In light of the latest reports from careers organisation, Prospects, that it has investigated 200 potential cases of degree fraud in the last four years and closed down 75 websites falsely offering UK degrees, leading global provider of employment background checks, Sterling, has urged employers to ensure they are verifying information from applicants.
In news revealed this week, Prospects highlighted a concerning number of fake degrees that were being used by applicants and urged everyone involved in the recruitment supply chain to ensure the correct verification procedures are in place. This latest announcement comes at a time when false claims on CVs are on the rise, with research from The University of Law stating that 51% of Brits have felt pressure to lie on their application.
However, despite the rise of fake education and training information on CVs, research from Sterling revealed that one in five employers do not have a background screening policy in place.
Steve Smith, Managing Director EMEA at Sterling, explained why businesses need to ensure they complete the necessary verification checks:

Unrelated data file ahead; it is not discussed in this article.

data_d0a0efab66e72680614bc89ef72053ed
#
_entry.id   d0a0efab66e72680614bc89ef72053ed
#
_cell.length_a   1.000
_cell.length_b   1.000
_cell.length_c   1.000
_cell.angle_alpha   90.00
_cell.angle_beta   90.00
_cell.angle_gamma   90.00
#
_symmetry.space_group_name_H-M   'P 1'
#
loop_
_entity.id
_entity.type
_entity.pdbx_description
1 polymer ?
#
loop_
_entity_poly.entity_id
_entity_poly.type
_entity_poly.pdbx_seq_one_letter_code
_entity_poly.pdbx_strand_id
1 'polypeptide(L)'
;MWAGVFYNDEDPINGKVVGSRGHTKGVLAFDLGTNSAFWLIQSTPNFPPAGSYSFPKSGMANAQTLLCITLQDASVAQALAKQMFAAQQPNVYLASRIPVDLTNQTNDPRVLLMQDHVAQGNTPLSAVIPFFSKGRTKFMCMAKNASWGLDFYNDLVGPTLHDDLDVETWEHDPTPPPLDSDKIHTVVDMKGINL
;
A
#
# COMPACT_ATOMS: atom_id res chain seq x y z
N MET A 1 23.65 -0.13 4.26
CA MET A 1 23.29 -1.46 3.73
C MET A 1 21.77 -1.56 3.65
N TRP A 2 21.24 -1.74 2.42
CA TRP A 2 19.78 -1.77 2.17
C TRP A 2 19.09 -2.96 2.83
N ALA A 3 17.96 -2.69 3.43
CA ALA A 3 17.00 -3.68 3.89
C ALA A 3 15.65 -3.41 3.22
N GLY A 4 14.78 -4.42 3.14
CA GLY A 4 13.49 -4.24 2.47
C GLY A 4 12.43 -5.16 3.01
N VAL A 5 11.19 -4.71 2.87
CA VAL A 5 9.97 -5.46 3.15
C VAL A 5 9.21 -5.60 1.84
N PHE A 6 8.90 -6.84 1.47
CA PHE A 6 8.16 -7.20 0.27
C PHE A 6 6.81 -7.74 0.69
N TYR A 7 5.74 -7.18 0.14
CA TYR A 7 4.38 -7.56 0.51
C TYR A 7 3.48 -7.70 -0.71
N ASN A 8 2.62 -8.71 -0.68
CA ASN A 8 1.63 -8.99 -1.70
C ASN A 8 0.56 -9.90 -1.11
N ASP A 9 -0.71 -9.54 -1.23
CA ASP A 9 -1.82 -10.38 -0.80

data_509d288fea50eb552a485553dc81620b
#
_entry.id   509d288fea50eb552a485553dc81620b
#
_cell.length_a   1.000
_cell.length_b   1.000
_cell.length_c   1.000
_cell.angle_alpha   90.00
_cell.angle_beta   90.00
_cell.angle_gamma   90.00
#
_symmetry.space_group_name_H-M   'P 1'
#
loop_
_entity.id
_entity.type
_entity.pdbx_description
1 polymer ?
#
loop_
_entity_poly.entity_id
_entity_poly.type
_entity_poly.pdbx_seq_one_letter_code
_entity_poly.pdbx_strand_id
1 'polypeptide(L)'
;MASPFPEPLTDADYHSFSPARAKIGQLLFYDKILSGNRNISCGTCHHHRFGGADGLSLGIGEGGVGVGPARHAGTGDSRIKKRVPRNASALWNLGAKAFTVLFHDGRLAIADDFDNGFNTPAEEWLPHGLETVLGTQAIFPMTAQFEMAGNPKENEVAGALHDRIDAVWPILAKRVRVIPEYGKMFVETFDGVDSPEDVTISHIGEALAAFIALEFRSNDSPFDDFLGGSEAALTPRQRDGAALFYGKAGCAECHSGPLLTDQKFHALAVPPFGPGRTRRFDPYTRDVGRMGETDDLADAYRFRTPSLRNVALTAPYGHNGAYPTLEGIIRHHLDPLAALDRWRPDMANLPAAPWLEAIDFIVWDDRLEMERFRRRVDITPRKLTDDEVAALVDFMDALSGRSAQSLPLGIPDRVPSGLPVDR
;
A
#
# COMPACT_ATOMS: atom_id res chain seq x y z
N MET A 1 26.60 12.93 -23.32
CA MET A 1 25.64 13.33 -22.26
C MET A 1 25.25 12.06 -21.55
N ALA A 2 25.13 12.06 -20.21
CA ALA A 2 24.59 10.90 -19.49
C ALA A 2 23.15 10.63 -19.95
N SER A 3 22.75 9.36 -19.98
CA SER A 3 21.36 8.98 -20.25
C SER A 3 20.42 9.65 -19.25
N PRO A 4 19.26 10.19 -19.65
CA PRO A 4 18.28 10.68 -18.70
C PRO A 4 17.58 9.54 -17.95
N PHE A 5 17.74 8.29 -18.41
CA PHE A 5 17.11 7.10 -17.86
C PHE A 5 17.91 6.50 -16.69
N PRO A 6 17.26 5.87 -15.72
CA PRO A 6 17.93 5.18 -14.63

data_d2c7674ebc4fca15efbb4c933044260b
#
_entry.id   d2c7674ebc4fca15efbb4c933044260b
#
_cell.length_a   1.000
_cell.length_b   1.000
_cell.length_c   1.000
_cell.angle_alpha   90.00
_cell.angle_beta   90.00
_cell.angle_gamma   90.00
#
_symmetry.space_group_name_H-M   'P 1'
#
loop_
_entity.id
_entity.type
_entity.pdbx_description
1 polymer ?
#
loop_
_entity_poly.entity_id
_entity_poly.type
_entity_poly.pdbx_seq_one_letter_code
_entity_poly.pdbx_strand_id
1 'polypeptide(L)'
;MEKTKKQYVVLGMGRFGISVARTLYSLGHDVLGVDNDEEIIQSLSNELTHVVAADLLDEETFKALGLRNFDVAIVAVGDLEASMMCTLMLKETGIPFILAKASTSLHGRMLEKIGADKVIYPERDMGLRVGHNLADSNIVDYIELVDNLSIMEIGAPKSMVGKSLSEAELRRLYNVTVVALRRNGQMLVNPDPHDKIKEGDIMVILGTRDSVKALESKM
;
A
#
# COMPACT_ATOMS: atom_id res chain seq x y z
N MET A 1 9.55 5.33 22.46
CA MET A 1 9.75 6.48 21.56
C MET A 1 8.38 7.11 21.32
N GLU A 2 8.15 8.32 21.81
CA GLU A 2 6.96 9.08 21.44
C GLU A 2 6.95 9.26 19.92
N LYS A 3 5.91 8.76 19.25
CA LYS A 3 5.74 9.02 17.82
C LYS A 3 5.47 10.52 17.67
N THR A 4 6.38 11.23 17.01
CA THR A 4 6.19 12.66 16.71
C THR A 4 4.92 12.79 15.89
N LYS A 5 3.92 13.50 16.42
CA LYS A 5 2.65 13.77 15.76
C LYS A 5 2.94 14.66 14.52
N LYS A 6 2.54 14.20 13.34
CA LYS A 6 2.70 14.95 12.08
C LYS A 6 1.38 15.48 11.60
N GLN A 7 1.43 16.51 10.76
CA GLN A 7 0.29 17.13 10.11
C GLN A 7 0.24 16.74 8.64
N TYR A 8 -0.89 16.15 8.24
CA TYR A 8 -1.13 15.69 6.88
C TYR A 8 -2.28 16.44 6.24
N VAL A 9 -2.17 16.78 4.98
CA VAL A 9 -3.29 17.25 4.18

“In a world of fake news where fraudsters are becoming ever more sophisticated in their use of technology to fabricate educational and training credentials, it’s perhaps no surprise that Prospects has unearthed a number of illegitimate websites. However, while many firms are more than aware of the trend towards falsifying applications, there’s still a worrying number of employers failing to implement the right checks, exposing themselves, their staff and their company to potential risk. You have to ask yourself, if an applicant has a fraudulent degree, what else they are being less than honest about?”
“For firms seeking to implement robust checks, there are a few basic steps that should be taken. By going directly to registrars (or doing so through third-party screening providers) it’s possible to identify immediate red-flags. Diploma mills now also have university websites where you can go to check the validity of a certificate. Of course, as fraud becomes more sophisticated, there will be a need for improved procedures, so it’s always advisable to seek out expert guidance.”
Marketing Director EMEA, Sterling
01792 478838 x 3681
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